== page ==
Long time control-system manufacturer URC announced recently that will join iControl's OpenHome Partner program. iControl is a white-label platform that cable providers such as Time Warner, Comcast, Xfinity, and Cox utilize to provide various home automation and monitoring services. Through the partnership, URC will provide select styles of handheld remotes, in-wall keypads, and touchscreens to end-users subscribed to iControl's various partners.
Prior to this announcement, subscribers to these various services were purchasing a purely app-based home automation platform, capable of controlling sub systems such as thermostats, security, cameras, and smart locks through the end-users smart phone or tablet. The problem, as any home automation professional or experienced end-user will tell you, is that channel surfing with a smartphone app sucks... big time. Perhaps someday gesture and/or voice control will truly take over. But for now the traditional wand-style remote is still the undisputed king of the TV room.
Very few who have experienced a TV room sans-hard buttons would hard argue otherwise.. Which would lead some to believe that the URC / iControl partnership is a slam dunk. To which I say, only time will tell. Those in the know, such as ElectronicHouse.com's Grant Clauser are asking the obvious question: Who will actually program these remotes? And are they qualified to do so?
On one level, this is pretty cool news, but ask anyone who’s had to deal with a cable television installer—is that someone you want responsible for integrating all your A/V gear as well as your home automation?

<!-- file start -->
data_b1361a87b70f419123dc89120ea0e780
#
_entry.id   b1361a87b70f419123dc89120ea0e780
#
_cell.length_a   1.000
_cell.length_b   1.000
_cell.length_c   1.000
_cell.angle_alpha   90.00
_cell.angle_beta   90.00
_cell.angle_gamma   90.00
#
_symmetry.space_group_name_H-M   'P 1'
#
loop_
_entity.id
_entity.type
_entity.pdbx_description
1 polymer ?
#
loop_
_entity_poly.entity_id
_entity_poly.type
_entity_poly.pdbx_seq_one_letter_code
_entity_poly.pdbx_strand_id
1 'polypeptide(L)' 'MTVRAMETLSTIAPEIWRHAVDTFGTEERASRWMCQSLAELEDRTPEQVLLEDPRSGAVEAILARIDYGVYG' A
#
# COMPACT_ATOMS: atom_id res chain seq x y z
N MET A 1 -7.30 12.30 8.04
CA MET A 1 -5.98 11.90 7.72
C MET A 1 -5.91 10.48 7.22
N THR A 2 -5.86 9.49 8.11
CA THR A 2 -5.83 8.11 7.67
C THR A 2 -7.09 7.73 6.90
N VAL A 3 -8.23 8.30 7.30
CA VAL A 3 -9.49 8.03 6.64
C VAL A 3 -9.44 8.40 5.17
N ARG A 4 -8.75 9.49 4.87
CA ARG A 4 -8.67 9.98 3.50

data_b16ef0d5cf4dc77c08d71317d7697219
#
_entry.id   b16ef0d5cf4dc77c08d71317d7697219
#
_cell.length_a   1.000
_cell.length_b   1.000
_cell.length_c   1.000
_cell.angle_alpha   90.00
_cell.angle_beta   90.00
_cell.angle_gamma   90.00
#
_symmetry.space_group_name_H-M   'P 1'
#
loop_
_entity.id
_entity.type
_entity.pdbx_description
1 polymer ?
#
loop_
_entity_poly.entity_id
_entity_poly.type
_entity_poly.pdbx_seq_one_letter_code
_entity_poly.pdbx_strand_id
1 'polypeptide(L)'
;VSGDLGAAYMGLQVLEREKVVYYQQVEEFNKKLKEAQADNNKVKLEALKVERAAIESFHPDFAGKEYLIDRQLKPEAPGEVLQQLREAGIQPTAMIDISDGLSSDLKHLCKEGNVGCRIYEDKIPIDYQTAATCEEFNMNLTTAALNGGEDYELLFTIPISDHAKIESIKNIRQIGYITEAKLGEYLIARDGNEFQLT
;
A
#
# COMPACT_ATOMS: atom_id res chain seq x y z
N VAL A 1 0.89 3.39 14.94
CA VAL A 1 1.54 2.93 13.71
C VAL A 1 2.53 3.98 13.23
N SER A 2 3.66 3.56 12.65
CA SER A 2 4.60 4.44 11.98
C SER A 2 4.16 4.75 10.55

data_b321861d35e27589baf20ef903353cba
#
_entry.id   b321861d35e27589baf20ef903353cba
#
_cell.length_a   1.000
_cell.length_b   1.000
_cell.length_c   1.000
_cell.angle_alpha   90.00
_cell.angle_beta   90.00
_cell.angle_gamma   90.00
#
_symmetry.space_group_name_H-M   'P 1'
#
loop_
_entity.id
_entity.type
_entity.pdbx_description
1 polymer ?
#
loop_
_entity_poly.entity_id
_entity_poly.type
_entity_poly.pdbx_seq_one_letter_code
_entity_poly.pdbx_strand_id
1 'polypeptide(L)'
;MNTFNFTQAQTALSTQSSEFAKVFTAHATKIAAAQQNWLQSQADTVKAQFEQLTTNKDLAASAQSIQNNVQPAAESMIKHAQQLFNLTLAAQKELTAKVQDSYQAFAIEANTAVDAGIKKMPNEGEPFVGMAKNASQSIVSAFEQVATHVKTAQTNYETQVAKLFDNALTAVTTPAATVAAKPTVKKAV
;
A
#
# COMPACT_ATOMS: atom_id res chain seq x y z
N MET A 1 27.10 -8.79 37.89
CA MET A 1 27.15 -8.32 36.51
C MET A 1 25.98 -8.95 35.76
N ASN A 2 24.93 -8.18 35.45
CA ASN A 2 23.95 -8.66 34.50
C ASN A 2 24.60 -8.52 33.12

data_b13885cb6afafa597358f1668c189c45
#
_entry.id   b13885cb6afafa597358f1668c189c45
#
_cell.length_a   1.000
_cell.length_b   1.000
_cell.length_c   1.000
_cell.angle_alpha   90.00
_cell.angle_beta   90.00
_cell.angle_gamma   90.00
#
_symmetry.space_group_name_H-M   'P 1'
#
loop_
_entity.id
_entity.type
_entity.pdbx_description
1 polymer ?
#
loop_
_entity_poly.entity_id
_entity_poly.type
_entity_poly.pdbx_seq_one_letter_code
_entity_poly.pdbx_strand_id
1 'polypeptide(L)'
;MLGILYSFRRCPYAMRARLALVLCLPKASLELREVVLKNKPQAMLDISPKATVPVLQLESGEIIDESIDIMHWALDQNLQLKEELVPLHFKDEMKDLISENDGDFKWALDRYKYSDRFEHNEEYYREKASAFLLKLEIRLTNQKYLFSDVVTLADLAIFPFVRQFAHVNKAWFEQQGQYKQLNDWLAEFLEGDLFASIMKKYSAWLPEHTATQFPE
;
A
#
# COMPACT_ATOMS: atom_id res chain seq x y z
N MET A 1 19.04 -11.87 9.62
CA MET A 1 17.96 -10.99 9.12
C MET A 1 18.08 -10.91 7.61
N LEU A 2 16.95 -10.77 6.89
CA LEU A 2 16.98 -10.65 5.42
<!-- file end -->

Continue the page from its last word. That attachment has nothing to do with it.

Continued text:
Professional Systems Integrators have long understood the challenges that this task entails. And frankly, I don't think the cable guys are up to it. There is a good deal of nuance required to properly program a media room remote. And while platforms like the Logitech Harmony line have certainly made it a far cry easier than it used to be, it's still no walk in the park. Especially when you introduce that nagging real-world variable known as owner-provided equipment (read: off-brand gear with no discrete power or input commands). Put simply, it just doesn't strike me as a task particularly well-suited for your run of the mill, turn and burn cable installer.
This offering by URC and iControl could potentially take shape as a DIY product geared for end-users who like to tinker. In this scenario, iControl could offer some sort of web-based programming tool for customers to program their own remotes.
Either way, some substantial resources will need to be invested in training (whether for the installers, the end users, or both). Otherwise, I suspect there will be a lot of poorly programmed URC remotes gathering dust in the bottom of media room cabinets.
What do you think of the URC & iControl partnership? Let us know by leaving a comment below!